3) The use of the words “Divan” in modern Azerbaijan languages and dialects through phonetic changes (Ragimov, 1985).

Additionally, this article is collecting words related to body structure in the dictionary, and compares them with modern Kyrgyz words, sometimes considering similarities and differences with their appearance in other related languages, and dividing into following types:

1) Body structure names used in the modern Kyrgyz language without changing their appearance in the dictionary;

2) Body structure names used in modern Kyrgyz language with phonetic changes;

3) Body structure names found in the dictionary of M. Kashkari, but not used in the modern Kyrgyz language, and have other names.

The following examples related to body names used in the modern Kyrgyz language, and can be given without changing their appearance in the dictionary:

őt - gallbladder (Abduvaliev et al., 2013a).

kőz - eye (Abduvaliev et al., 2013a). Karacalpak: eye; Azerbaijan: göz; Kazakh: köz; Turkmen: eye contact.

jüz - face, face (Abduvaliev et al., 2013a). This word is also used in related languages: Karacalpak language: үз, бәт; Azerbaijan: üz.

ear - qulaq äşitsä kőƞül bilir kőz kőrsä üžik kälir (Abduvaliev et al., 2013a). Karacalpak: қулақ; Azerbaijan: qulaq.

baş - head: anıƞ başi ağırdı - he has headache (Abduvaliev et al., 2013a). Karacalpak: баш, каллаж Azerbaijan: baş, Tatar: баш; Turkmen: кelle; Uzbek: вosh;

eyelashes - Азерб. kirpik, Tatar: керфек; Kazakh: кірпік; Uzbek: kirpik;

til - тил (Abduvaliev et al., 2013a). Karacalpak: тил, нутуқ; Azerbaijan: dil;

biläk - wrist (Abduvaliev et al., 2013a). Turkmen: bilek; Uzbek: bilak; Kazakh: білек; Tatar: беләк; Azerbaijan: bilək.

qarın - stomach (Abduvaliev et al., 2013a); Karacalpak: қарин; Azerbaijan: qarın;

arqa - arch, back (Abduvaliev et al., 2013a). Azerbaijan: arxa; Kazakh: арка; Tatar: арх.

içägü - intestine (internal organs inside the ribs) (Abduvaliev et al., 2013a);

qoltıq - armpit (Abduvaliev et al., 2013a). In related languages: Azerbaijan: qoltuq; Tatar: култык, Kazakh: қолтық; Turkmen: goltuk; Uzbek: qo’ltiq.

bıqın - bykyn (Abduvaliev et al., 2013a). In related languages: Uzbek: bykyn; Kazakh: бықын; Tatar: быкын; Azerbaijan: быкын, Turkmen: быкyn.

őpkä - lungs (Abduvaliev et al., 2013a). Azerbaijan: lungs; Kazakh: lung; Turkmen: öýken; Uzbek: o’pka; Tatar: үпкә.

Қареқ - eye pupil (Abduvaliev et al., 2013a). Uzbek: ko’z qorachig’I; Kazakh: көз қарашығы.

It is clear from the above examples that most of the words used in the ancient Kyrgyz language in their ancient form have undergone only phonetic changes in related languages (vowels, consonants). Phonetic realization of a phonological elements in the Kyrgyz language vary based on range of factors, such as elements position, speech rate, and style (McCollum, 2020). Consonant sounds at the beginning of a word, and at the end of a word should be analyzed taking into account their sonorousness, deafness and sonority (Koshueva et al., 2020). The Kyrgyz language phonetics is characterized by 8 short, 6 long phonemes, primary and secondary length long vowels; the law of vowel harmonization is depending on the sound quality, place of formation, tongue position, labialization, indicating a phonetic, grammatical peculiarity of the Kyrgyz language in comparison with other Turkic languages (Musaev, 2016).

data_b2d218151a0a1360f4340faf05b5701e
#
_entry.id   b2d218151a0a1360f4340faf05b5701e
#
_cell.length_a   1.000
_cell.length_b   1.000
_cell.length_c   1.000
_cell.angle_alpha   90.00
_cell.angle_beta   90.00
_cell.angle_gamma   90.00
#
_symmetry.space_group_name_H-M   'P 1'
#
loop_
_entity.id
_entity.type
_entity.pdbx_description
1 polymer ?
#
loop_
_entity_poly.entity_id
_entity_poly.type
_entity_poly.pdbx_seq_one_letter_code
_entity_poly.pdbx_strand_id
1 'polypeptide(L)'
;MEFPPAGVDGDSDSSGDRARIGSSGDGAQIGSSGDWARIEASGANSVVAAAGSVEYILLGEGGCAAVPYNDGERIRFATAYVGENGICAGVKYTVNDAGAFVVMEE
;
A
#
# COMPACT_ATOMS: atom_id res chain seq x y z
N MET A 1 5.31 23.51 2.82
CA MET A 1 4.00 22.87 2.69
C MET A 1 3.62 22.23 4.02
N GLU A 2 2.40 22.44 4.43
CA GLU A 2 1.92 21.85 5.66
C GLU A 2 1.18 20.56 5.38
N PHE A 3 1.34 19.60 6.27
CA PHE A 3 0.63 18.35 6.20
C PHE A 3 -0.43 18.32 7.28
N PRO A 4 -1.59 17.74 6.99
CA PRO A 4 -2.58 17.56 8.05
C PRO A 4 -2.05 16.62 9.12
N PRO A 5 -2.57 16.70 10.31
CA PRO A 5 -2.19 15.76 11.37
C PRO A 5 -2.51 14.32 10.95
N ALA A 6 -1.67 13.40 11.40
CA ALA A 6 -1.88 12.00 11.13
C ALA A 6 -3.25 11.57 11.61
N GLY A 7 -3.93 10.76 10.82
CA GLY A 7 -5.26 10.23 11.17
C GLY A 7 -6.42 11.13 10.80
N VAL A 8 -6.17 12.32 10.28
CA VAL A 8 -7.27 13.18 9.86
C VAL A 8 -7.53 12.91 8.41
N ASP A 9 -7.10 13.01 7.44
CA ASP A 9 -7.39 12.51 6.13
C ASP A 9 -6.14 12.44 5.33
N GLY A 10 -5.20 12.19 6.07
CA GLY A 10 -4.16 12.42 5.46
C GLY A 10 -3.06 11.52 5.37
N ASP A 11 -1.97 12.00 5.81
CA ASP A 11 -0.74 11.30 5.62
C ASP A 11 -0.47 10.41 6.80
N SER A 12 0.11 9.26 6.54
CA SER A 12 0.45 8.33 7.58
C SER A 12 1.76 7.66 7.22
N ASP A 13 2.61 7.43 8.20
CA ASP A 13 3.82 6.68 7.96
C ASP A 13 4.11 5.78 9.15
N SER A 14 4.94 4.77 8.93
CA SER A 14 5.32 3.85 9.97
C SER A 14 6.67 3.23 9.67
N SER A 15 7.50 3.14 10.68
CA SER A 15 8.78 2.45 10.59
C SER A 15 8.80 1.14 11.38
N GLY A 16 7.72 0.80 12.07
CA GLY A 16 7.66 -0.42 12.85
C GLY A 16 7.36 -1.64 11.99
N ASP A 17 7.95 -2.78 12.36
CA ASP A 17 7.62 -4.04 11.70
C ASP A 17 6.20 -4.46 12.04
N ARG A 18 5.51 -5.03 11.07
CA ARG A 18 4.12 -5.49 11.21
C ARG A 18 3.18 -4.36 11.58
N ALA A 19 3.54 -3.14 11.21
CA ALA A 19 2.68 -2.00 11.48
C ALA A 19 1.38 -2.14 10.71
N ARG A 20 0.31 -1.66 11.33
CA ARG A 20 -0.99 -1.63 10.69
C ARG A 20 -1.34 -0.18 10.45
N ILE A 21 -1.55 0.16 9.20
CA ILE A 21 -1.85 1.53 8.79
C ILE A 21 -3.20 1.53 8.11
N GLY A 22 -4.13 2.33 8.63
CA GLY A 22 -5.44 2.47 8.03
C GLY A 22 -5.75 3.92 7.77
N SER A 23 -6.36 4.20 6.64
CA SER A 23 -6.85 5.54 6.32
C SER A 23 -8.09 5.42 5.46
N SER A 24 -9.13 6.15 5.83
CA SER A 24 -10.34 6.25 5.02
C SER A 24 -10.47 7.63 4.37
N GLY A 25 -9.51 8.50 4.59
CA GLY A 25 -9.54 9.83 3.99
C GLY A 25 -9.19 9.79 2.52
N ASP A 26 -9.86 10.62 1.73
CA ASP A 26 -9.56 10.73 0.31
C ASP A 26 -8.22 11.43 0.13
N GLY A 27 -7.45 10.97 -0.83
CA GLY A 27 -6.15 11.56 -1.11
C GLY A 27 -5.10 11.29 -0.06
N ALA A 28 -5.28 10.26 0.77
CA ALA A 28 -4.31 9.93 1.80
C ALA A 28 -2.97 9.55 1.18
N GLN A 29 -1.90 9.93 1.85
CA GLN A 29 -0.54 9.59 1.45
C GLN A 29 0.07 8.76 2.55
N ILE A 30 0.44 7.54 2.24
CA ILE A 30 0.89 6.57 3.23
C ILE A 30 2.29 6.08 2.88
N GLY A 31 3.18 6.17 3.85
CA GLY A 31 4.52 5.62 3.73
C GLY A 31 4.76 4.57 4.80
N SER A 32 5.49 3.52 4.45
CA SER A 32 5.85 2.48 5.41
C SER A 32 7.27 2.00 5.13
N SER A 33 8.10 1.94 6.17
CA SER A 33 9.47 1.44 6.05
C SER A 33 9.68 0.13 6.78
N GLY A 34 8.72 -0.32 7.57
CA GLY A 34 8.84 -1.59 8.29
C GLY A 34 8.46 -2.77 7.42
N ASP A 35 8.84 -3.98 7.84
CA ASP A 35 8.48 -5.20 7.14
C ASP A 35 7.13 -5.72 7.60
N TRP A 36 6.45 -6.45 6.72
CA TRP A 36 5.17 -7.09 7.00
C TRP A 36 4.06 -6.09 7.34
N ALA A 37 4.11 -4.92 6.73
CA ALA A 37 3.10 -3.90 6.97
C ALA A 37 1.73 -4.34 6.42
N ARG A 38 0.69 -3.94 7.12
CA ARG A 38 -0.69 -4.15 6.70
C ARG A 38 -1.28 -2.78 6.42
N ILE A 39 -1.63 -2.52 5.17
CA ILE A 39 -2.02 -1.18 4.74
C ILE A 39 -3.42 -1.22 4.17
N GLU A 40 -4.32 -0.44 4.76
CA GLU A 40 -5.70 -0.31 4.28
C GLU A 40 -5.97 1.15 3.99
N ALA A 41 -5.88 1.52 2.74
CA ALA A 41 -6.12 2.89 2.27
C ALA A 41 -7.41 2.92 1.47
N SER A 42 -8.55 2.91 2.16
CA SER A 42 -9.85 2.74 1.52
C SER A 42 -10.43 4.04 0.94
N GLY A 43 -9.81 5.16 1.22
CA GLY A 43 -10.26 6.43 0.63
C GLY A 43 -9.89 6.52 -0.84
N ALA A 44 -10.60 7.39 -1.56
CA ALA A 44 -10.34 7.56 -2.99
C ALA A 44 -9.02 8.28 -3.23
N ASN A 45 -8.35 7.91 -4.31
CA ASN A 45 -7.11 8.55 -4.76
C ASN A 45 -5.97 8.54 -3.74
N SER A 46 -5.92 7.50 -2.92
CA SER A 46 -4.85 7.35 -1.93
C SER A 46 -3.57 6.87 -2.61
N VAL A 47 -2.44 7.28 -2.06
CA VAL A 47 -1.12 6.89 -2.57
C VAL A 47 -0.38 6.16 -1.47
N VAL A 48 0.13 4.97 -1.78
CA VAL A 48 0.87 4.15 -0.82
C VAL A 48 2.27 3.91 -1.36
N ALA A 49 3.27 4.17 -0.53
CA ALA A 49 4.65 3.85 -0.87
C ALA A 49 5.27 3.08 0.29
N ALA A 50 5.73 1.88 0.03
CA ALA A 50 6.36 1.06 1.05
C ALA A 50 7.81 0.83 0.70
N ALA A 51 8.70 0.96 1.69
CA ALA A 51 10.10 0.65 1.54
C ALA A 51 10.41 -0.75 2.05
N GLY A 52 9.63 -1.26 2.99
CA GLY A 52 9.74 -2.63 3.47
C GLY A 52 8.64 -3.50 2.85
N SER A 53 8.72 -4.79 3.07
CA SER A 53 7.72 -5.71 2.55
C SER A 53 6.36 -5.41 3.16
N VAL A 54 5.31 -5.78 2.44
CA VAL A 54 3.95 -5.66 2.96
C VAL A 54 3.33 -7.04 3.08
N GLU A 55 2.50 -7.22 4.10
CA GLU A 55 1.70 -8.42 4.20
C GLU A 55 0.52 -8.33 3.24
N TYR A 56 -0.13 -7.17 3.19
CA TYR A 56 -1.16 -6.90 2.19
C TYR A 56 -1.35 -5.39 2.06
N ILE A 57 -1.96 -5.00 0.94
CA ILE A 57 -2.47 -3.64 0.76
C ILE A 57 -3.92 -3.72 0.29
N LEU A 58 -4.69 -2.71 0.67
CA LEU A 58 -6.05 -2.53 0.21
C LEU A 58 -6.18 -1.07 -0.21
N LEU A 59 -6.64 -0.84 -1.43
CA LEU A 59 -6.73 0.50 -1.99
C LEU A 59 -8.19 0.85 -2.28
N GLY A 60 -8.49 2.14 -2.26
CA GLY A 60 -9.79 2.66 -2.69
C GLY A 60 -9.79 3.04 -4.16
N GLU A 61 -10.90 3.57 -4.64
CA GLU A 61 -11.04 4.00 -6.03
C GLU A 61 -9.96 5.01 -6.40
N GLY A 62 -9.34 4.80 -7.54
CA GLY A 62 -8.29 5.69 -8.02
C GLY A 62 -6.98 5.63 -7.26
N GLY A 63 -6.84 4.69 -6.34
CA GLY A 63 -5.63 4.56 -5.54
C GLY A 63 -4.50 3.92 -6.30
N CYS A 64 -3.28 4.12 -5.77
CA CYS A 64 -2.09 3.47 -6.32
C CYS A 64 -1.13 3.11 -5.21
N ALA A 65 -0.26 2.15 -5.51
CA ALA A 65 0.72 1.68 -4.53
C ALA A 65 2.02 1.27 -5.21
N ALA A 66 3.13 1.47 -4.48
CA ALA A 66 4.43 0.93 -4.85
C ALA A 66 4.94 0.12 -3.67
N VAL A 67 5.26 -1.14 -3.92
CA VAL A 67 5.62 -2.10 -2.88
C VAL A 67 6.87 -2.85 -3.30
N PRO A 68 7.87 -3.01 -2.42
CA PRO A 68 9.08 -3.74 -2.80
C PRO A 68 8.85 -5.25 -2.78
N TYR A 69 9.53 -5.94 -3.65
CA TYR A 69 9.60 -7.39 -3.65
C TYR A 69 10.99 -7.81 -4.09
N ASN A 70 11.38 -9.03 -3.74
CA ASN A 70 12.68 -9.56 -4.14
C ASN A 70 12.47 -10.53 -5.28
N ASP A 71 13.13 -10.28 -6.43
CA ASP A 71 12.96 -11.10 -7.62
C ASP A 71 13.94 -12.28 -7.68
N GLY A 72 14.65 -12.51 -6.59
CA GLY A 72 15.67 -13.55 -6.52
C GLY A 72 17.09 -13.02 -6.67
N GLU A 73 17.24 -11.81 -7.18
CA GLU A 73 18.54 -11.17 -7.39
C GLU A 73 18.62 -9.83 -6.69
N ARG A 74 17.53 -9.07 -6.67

őz - core (part of the body belonging to the esophagus): őzüm ağrıdı - pain in the core (Malov, 1951). This word in the modern Kyrgyz dictionary means internal passages, or the inner part in abdomen. For example, kumys burned the esophagus (Abduvaliev et al, 2011). It is shown that in the modern Kyrgyz language, words are formed by continuation.

The dictionary also includes the following words related to body structure:

teeth - human teeth; ол тиш сығздады; he cleaned his teeth with toothpick (Tokoev & Koshmokov, 2011).

hand - hand, wrist; ол қолын сыmғады; he squeezed his hand and rolled up his sleeves (Tokoev & Koshmokov, 2011).

head - head (Tokoev & Koshmokov, 2011).

eyebrow - eyebrow (Tokoev & Koshmokov, 2011).

ear - ear: қулақым сыңылады; my ear is ringing (Tokoev & Koshmokov, 2011).

blood - blood (Tokoev & Koshmokov, 2011).

old - wrist, old bone, distance from elbow to wrist (Tokoev & Koshmokov, 2011).

2. Phonetically Altered Words

ağız - a person’s mouth: ağız jäsä kőz ujažur, the mouth, the eye is ashamed (Abduvaliev et al., 2013a); This word is spoken in the modern Kyrgyz language. Most of words containing long sound oo are involving pronunciation with short vowels in ancient Turkic inscriptions. The turbulent sound г between the two vowels is softened, passed to the diphthong w, and then a long vowel is formed: а + г + ы > оw > оо. Occurs in other Turkic languages these words are following: Turkic: agyz; Uzbek: mouth; Kazakh: mouth; Karacalpak: ағиз,еғиз.

Azığ - jaw (Abduvaliev et al., 2013a). In this example, vowels and consonants formed from a sequence by long vowels diphthongization: ы + г > w > уу.

The following examples shown in the dictionary of M. Kashkari, and pronounced in the modern Kyrgyz language with a long vowel sound: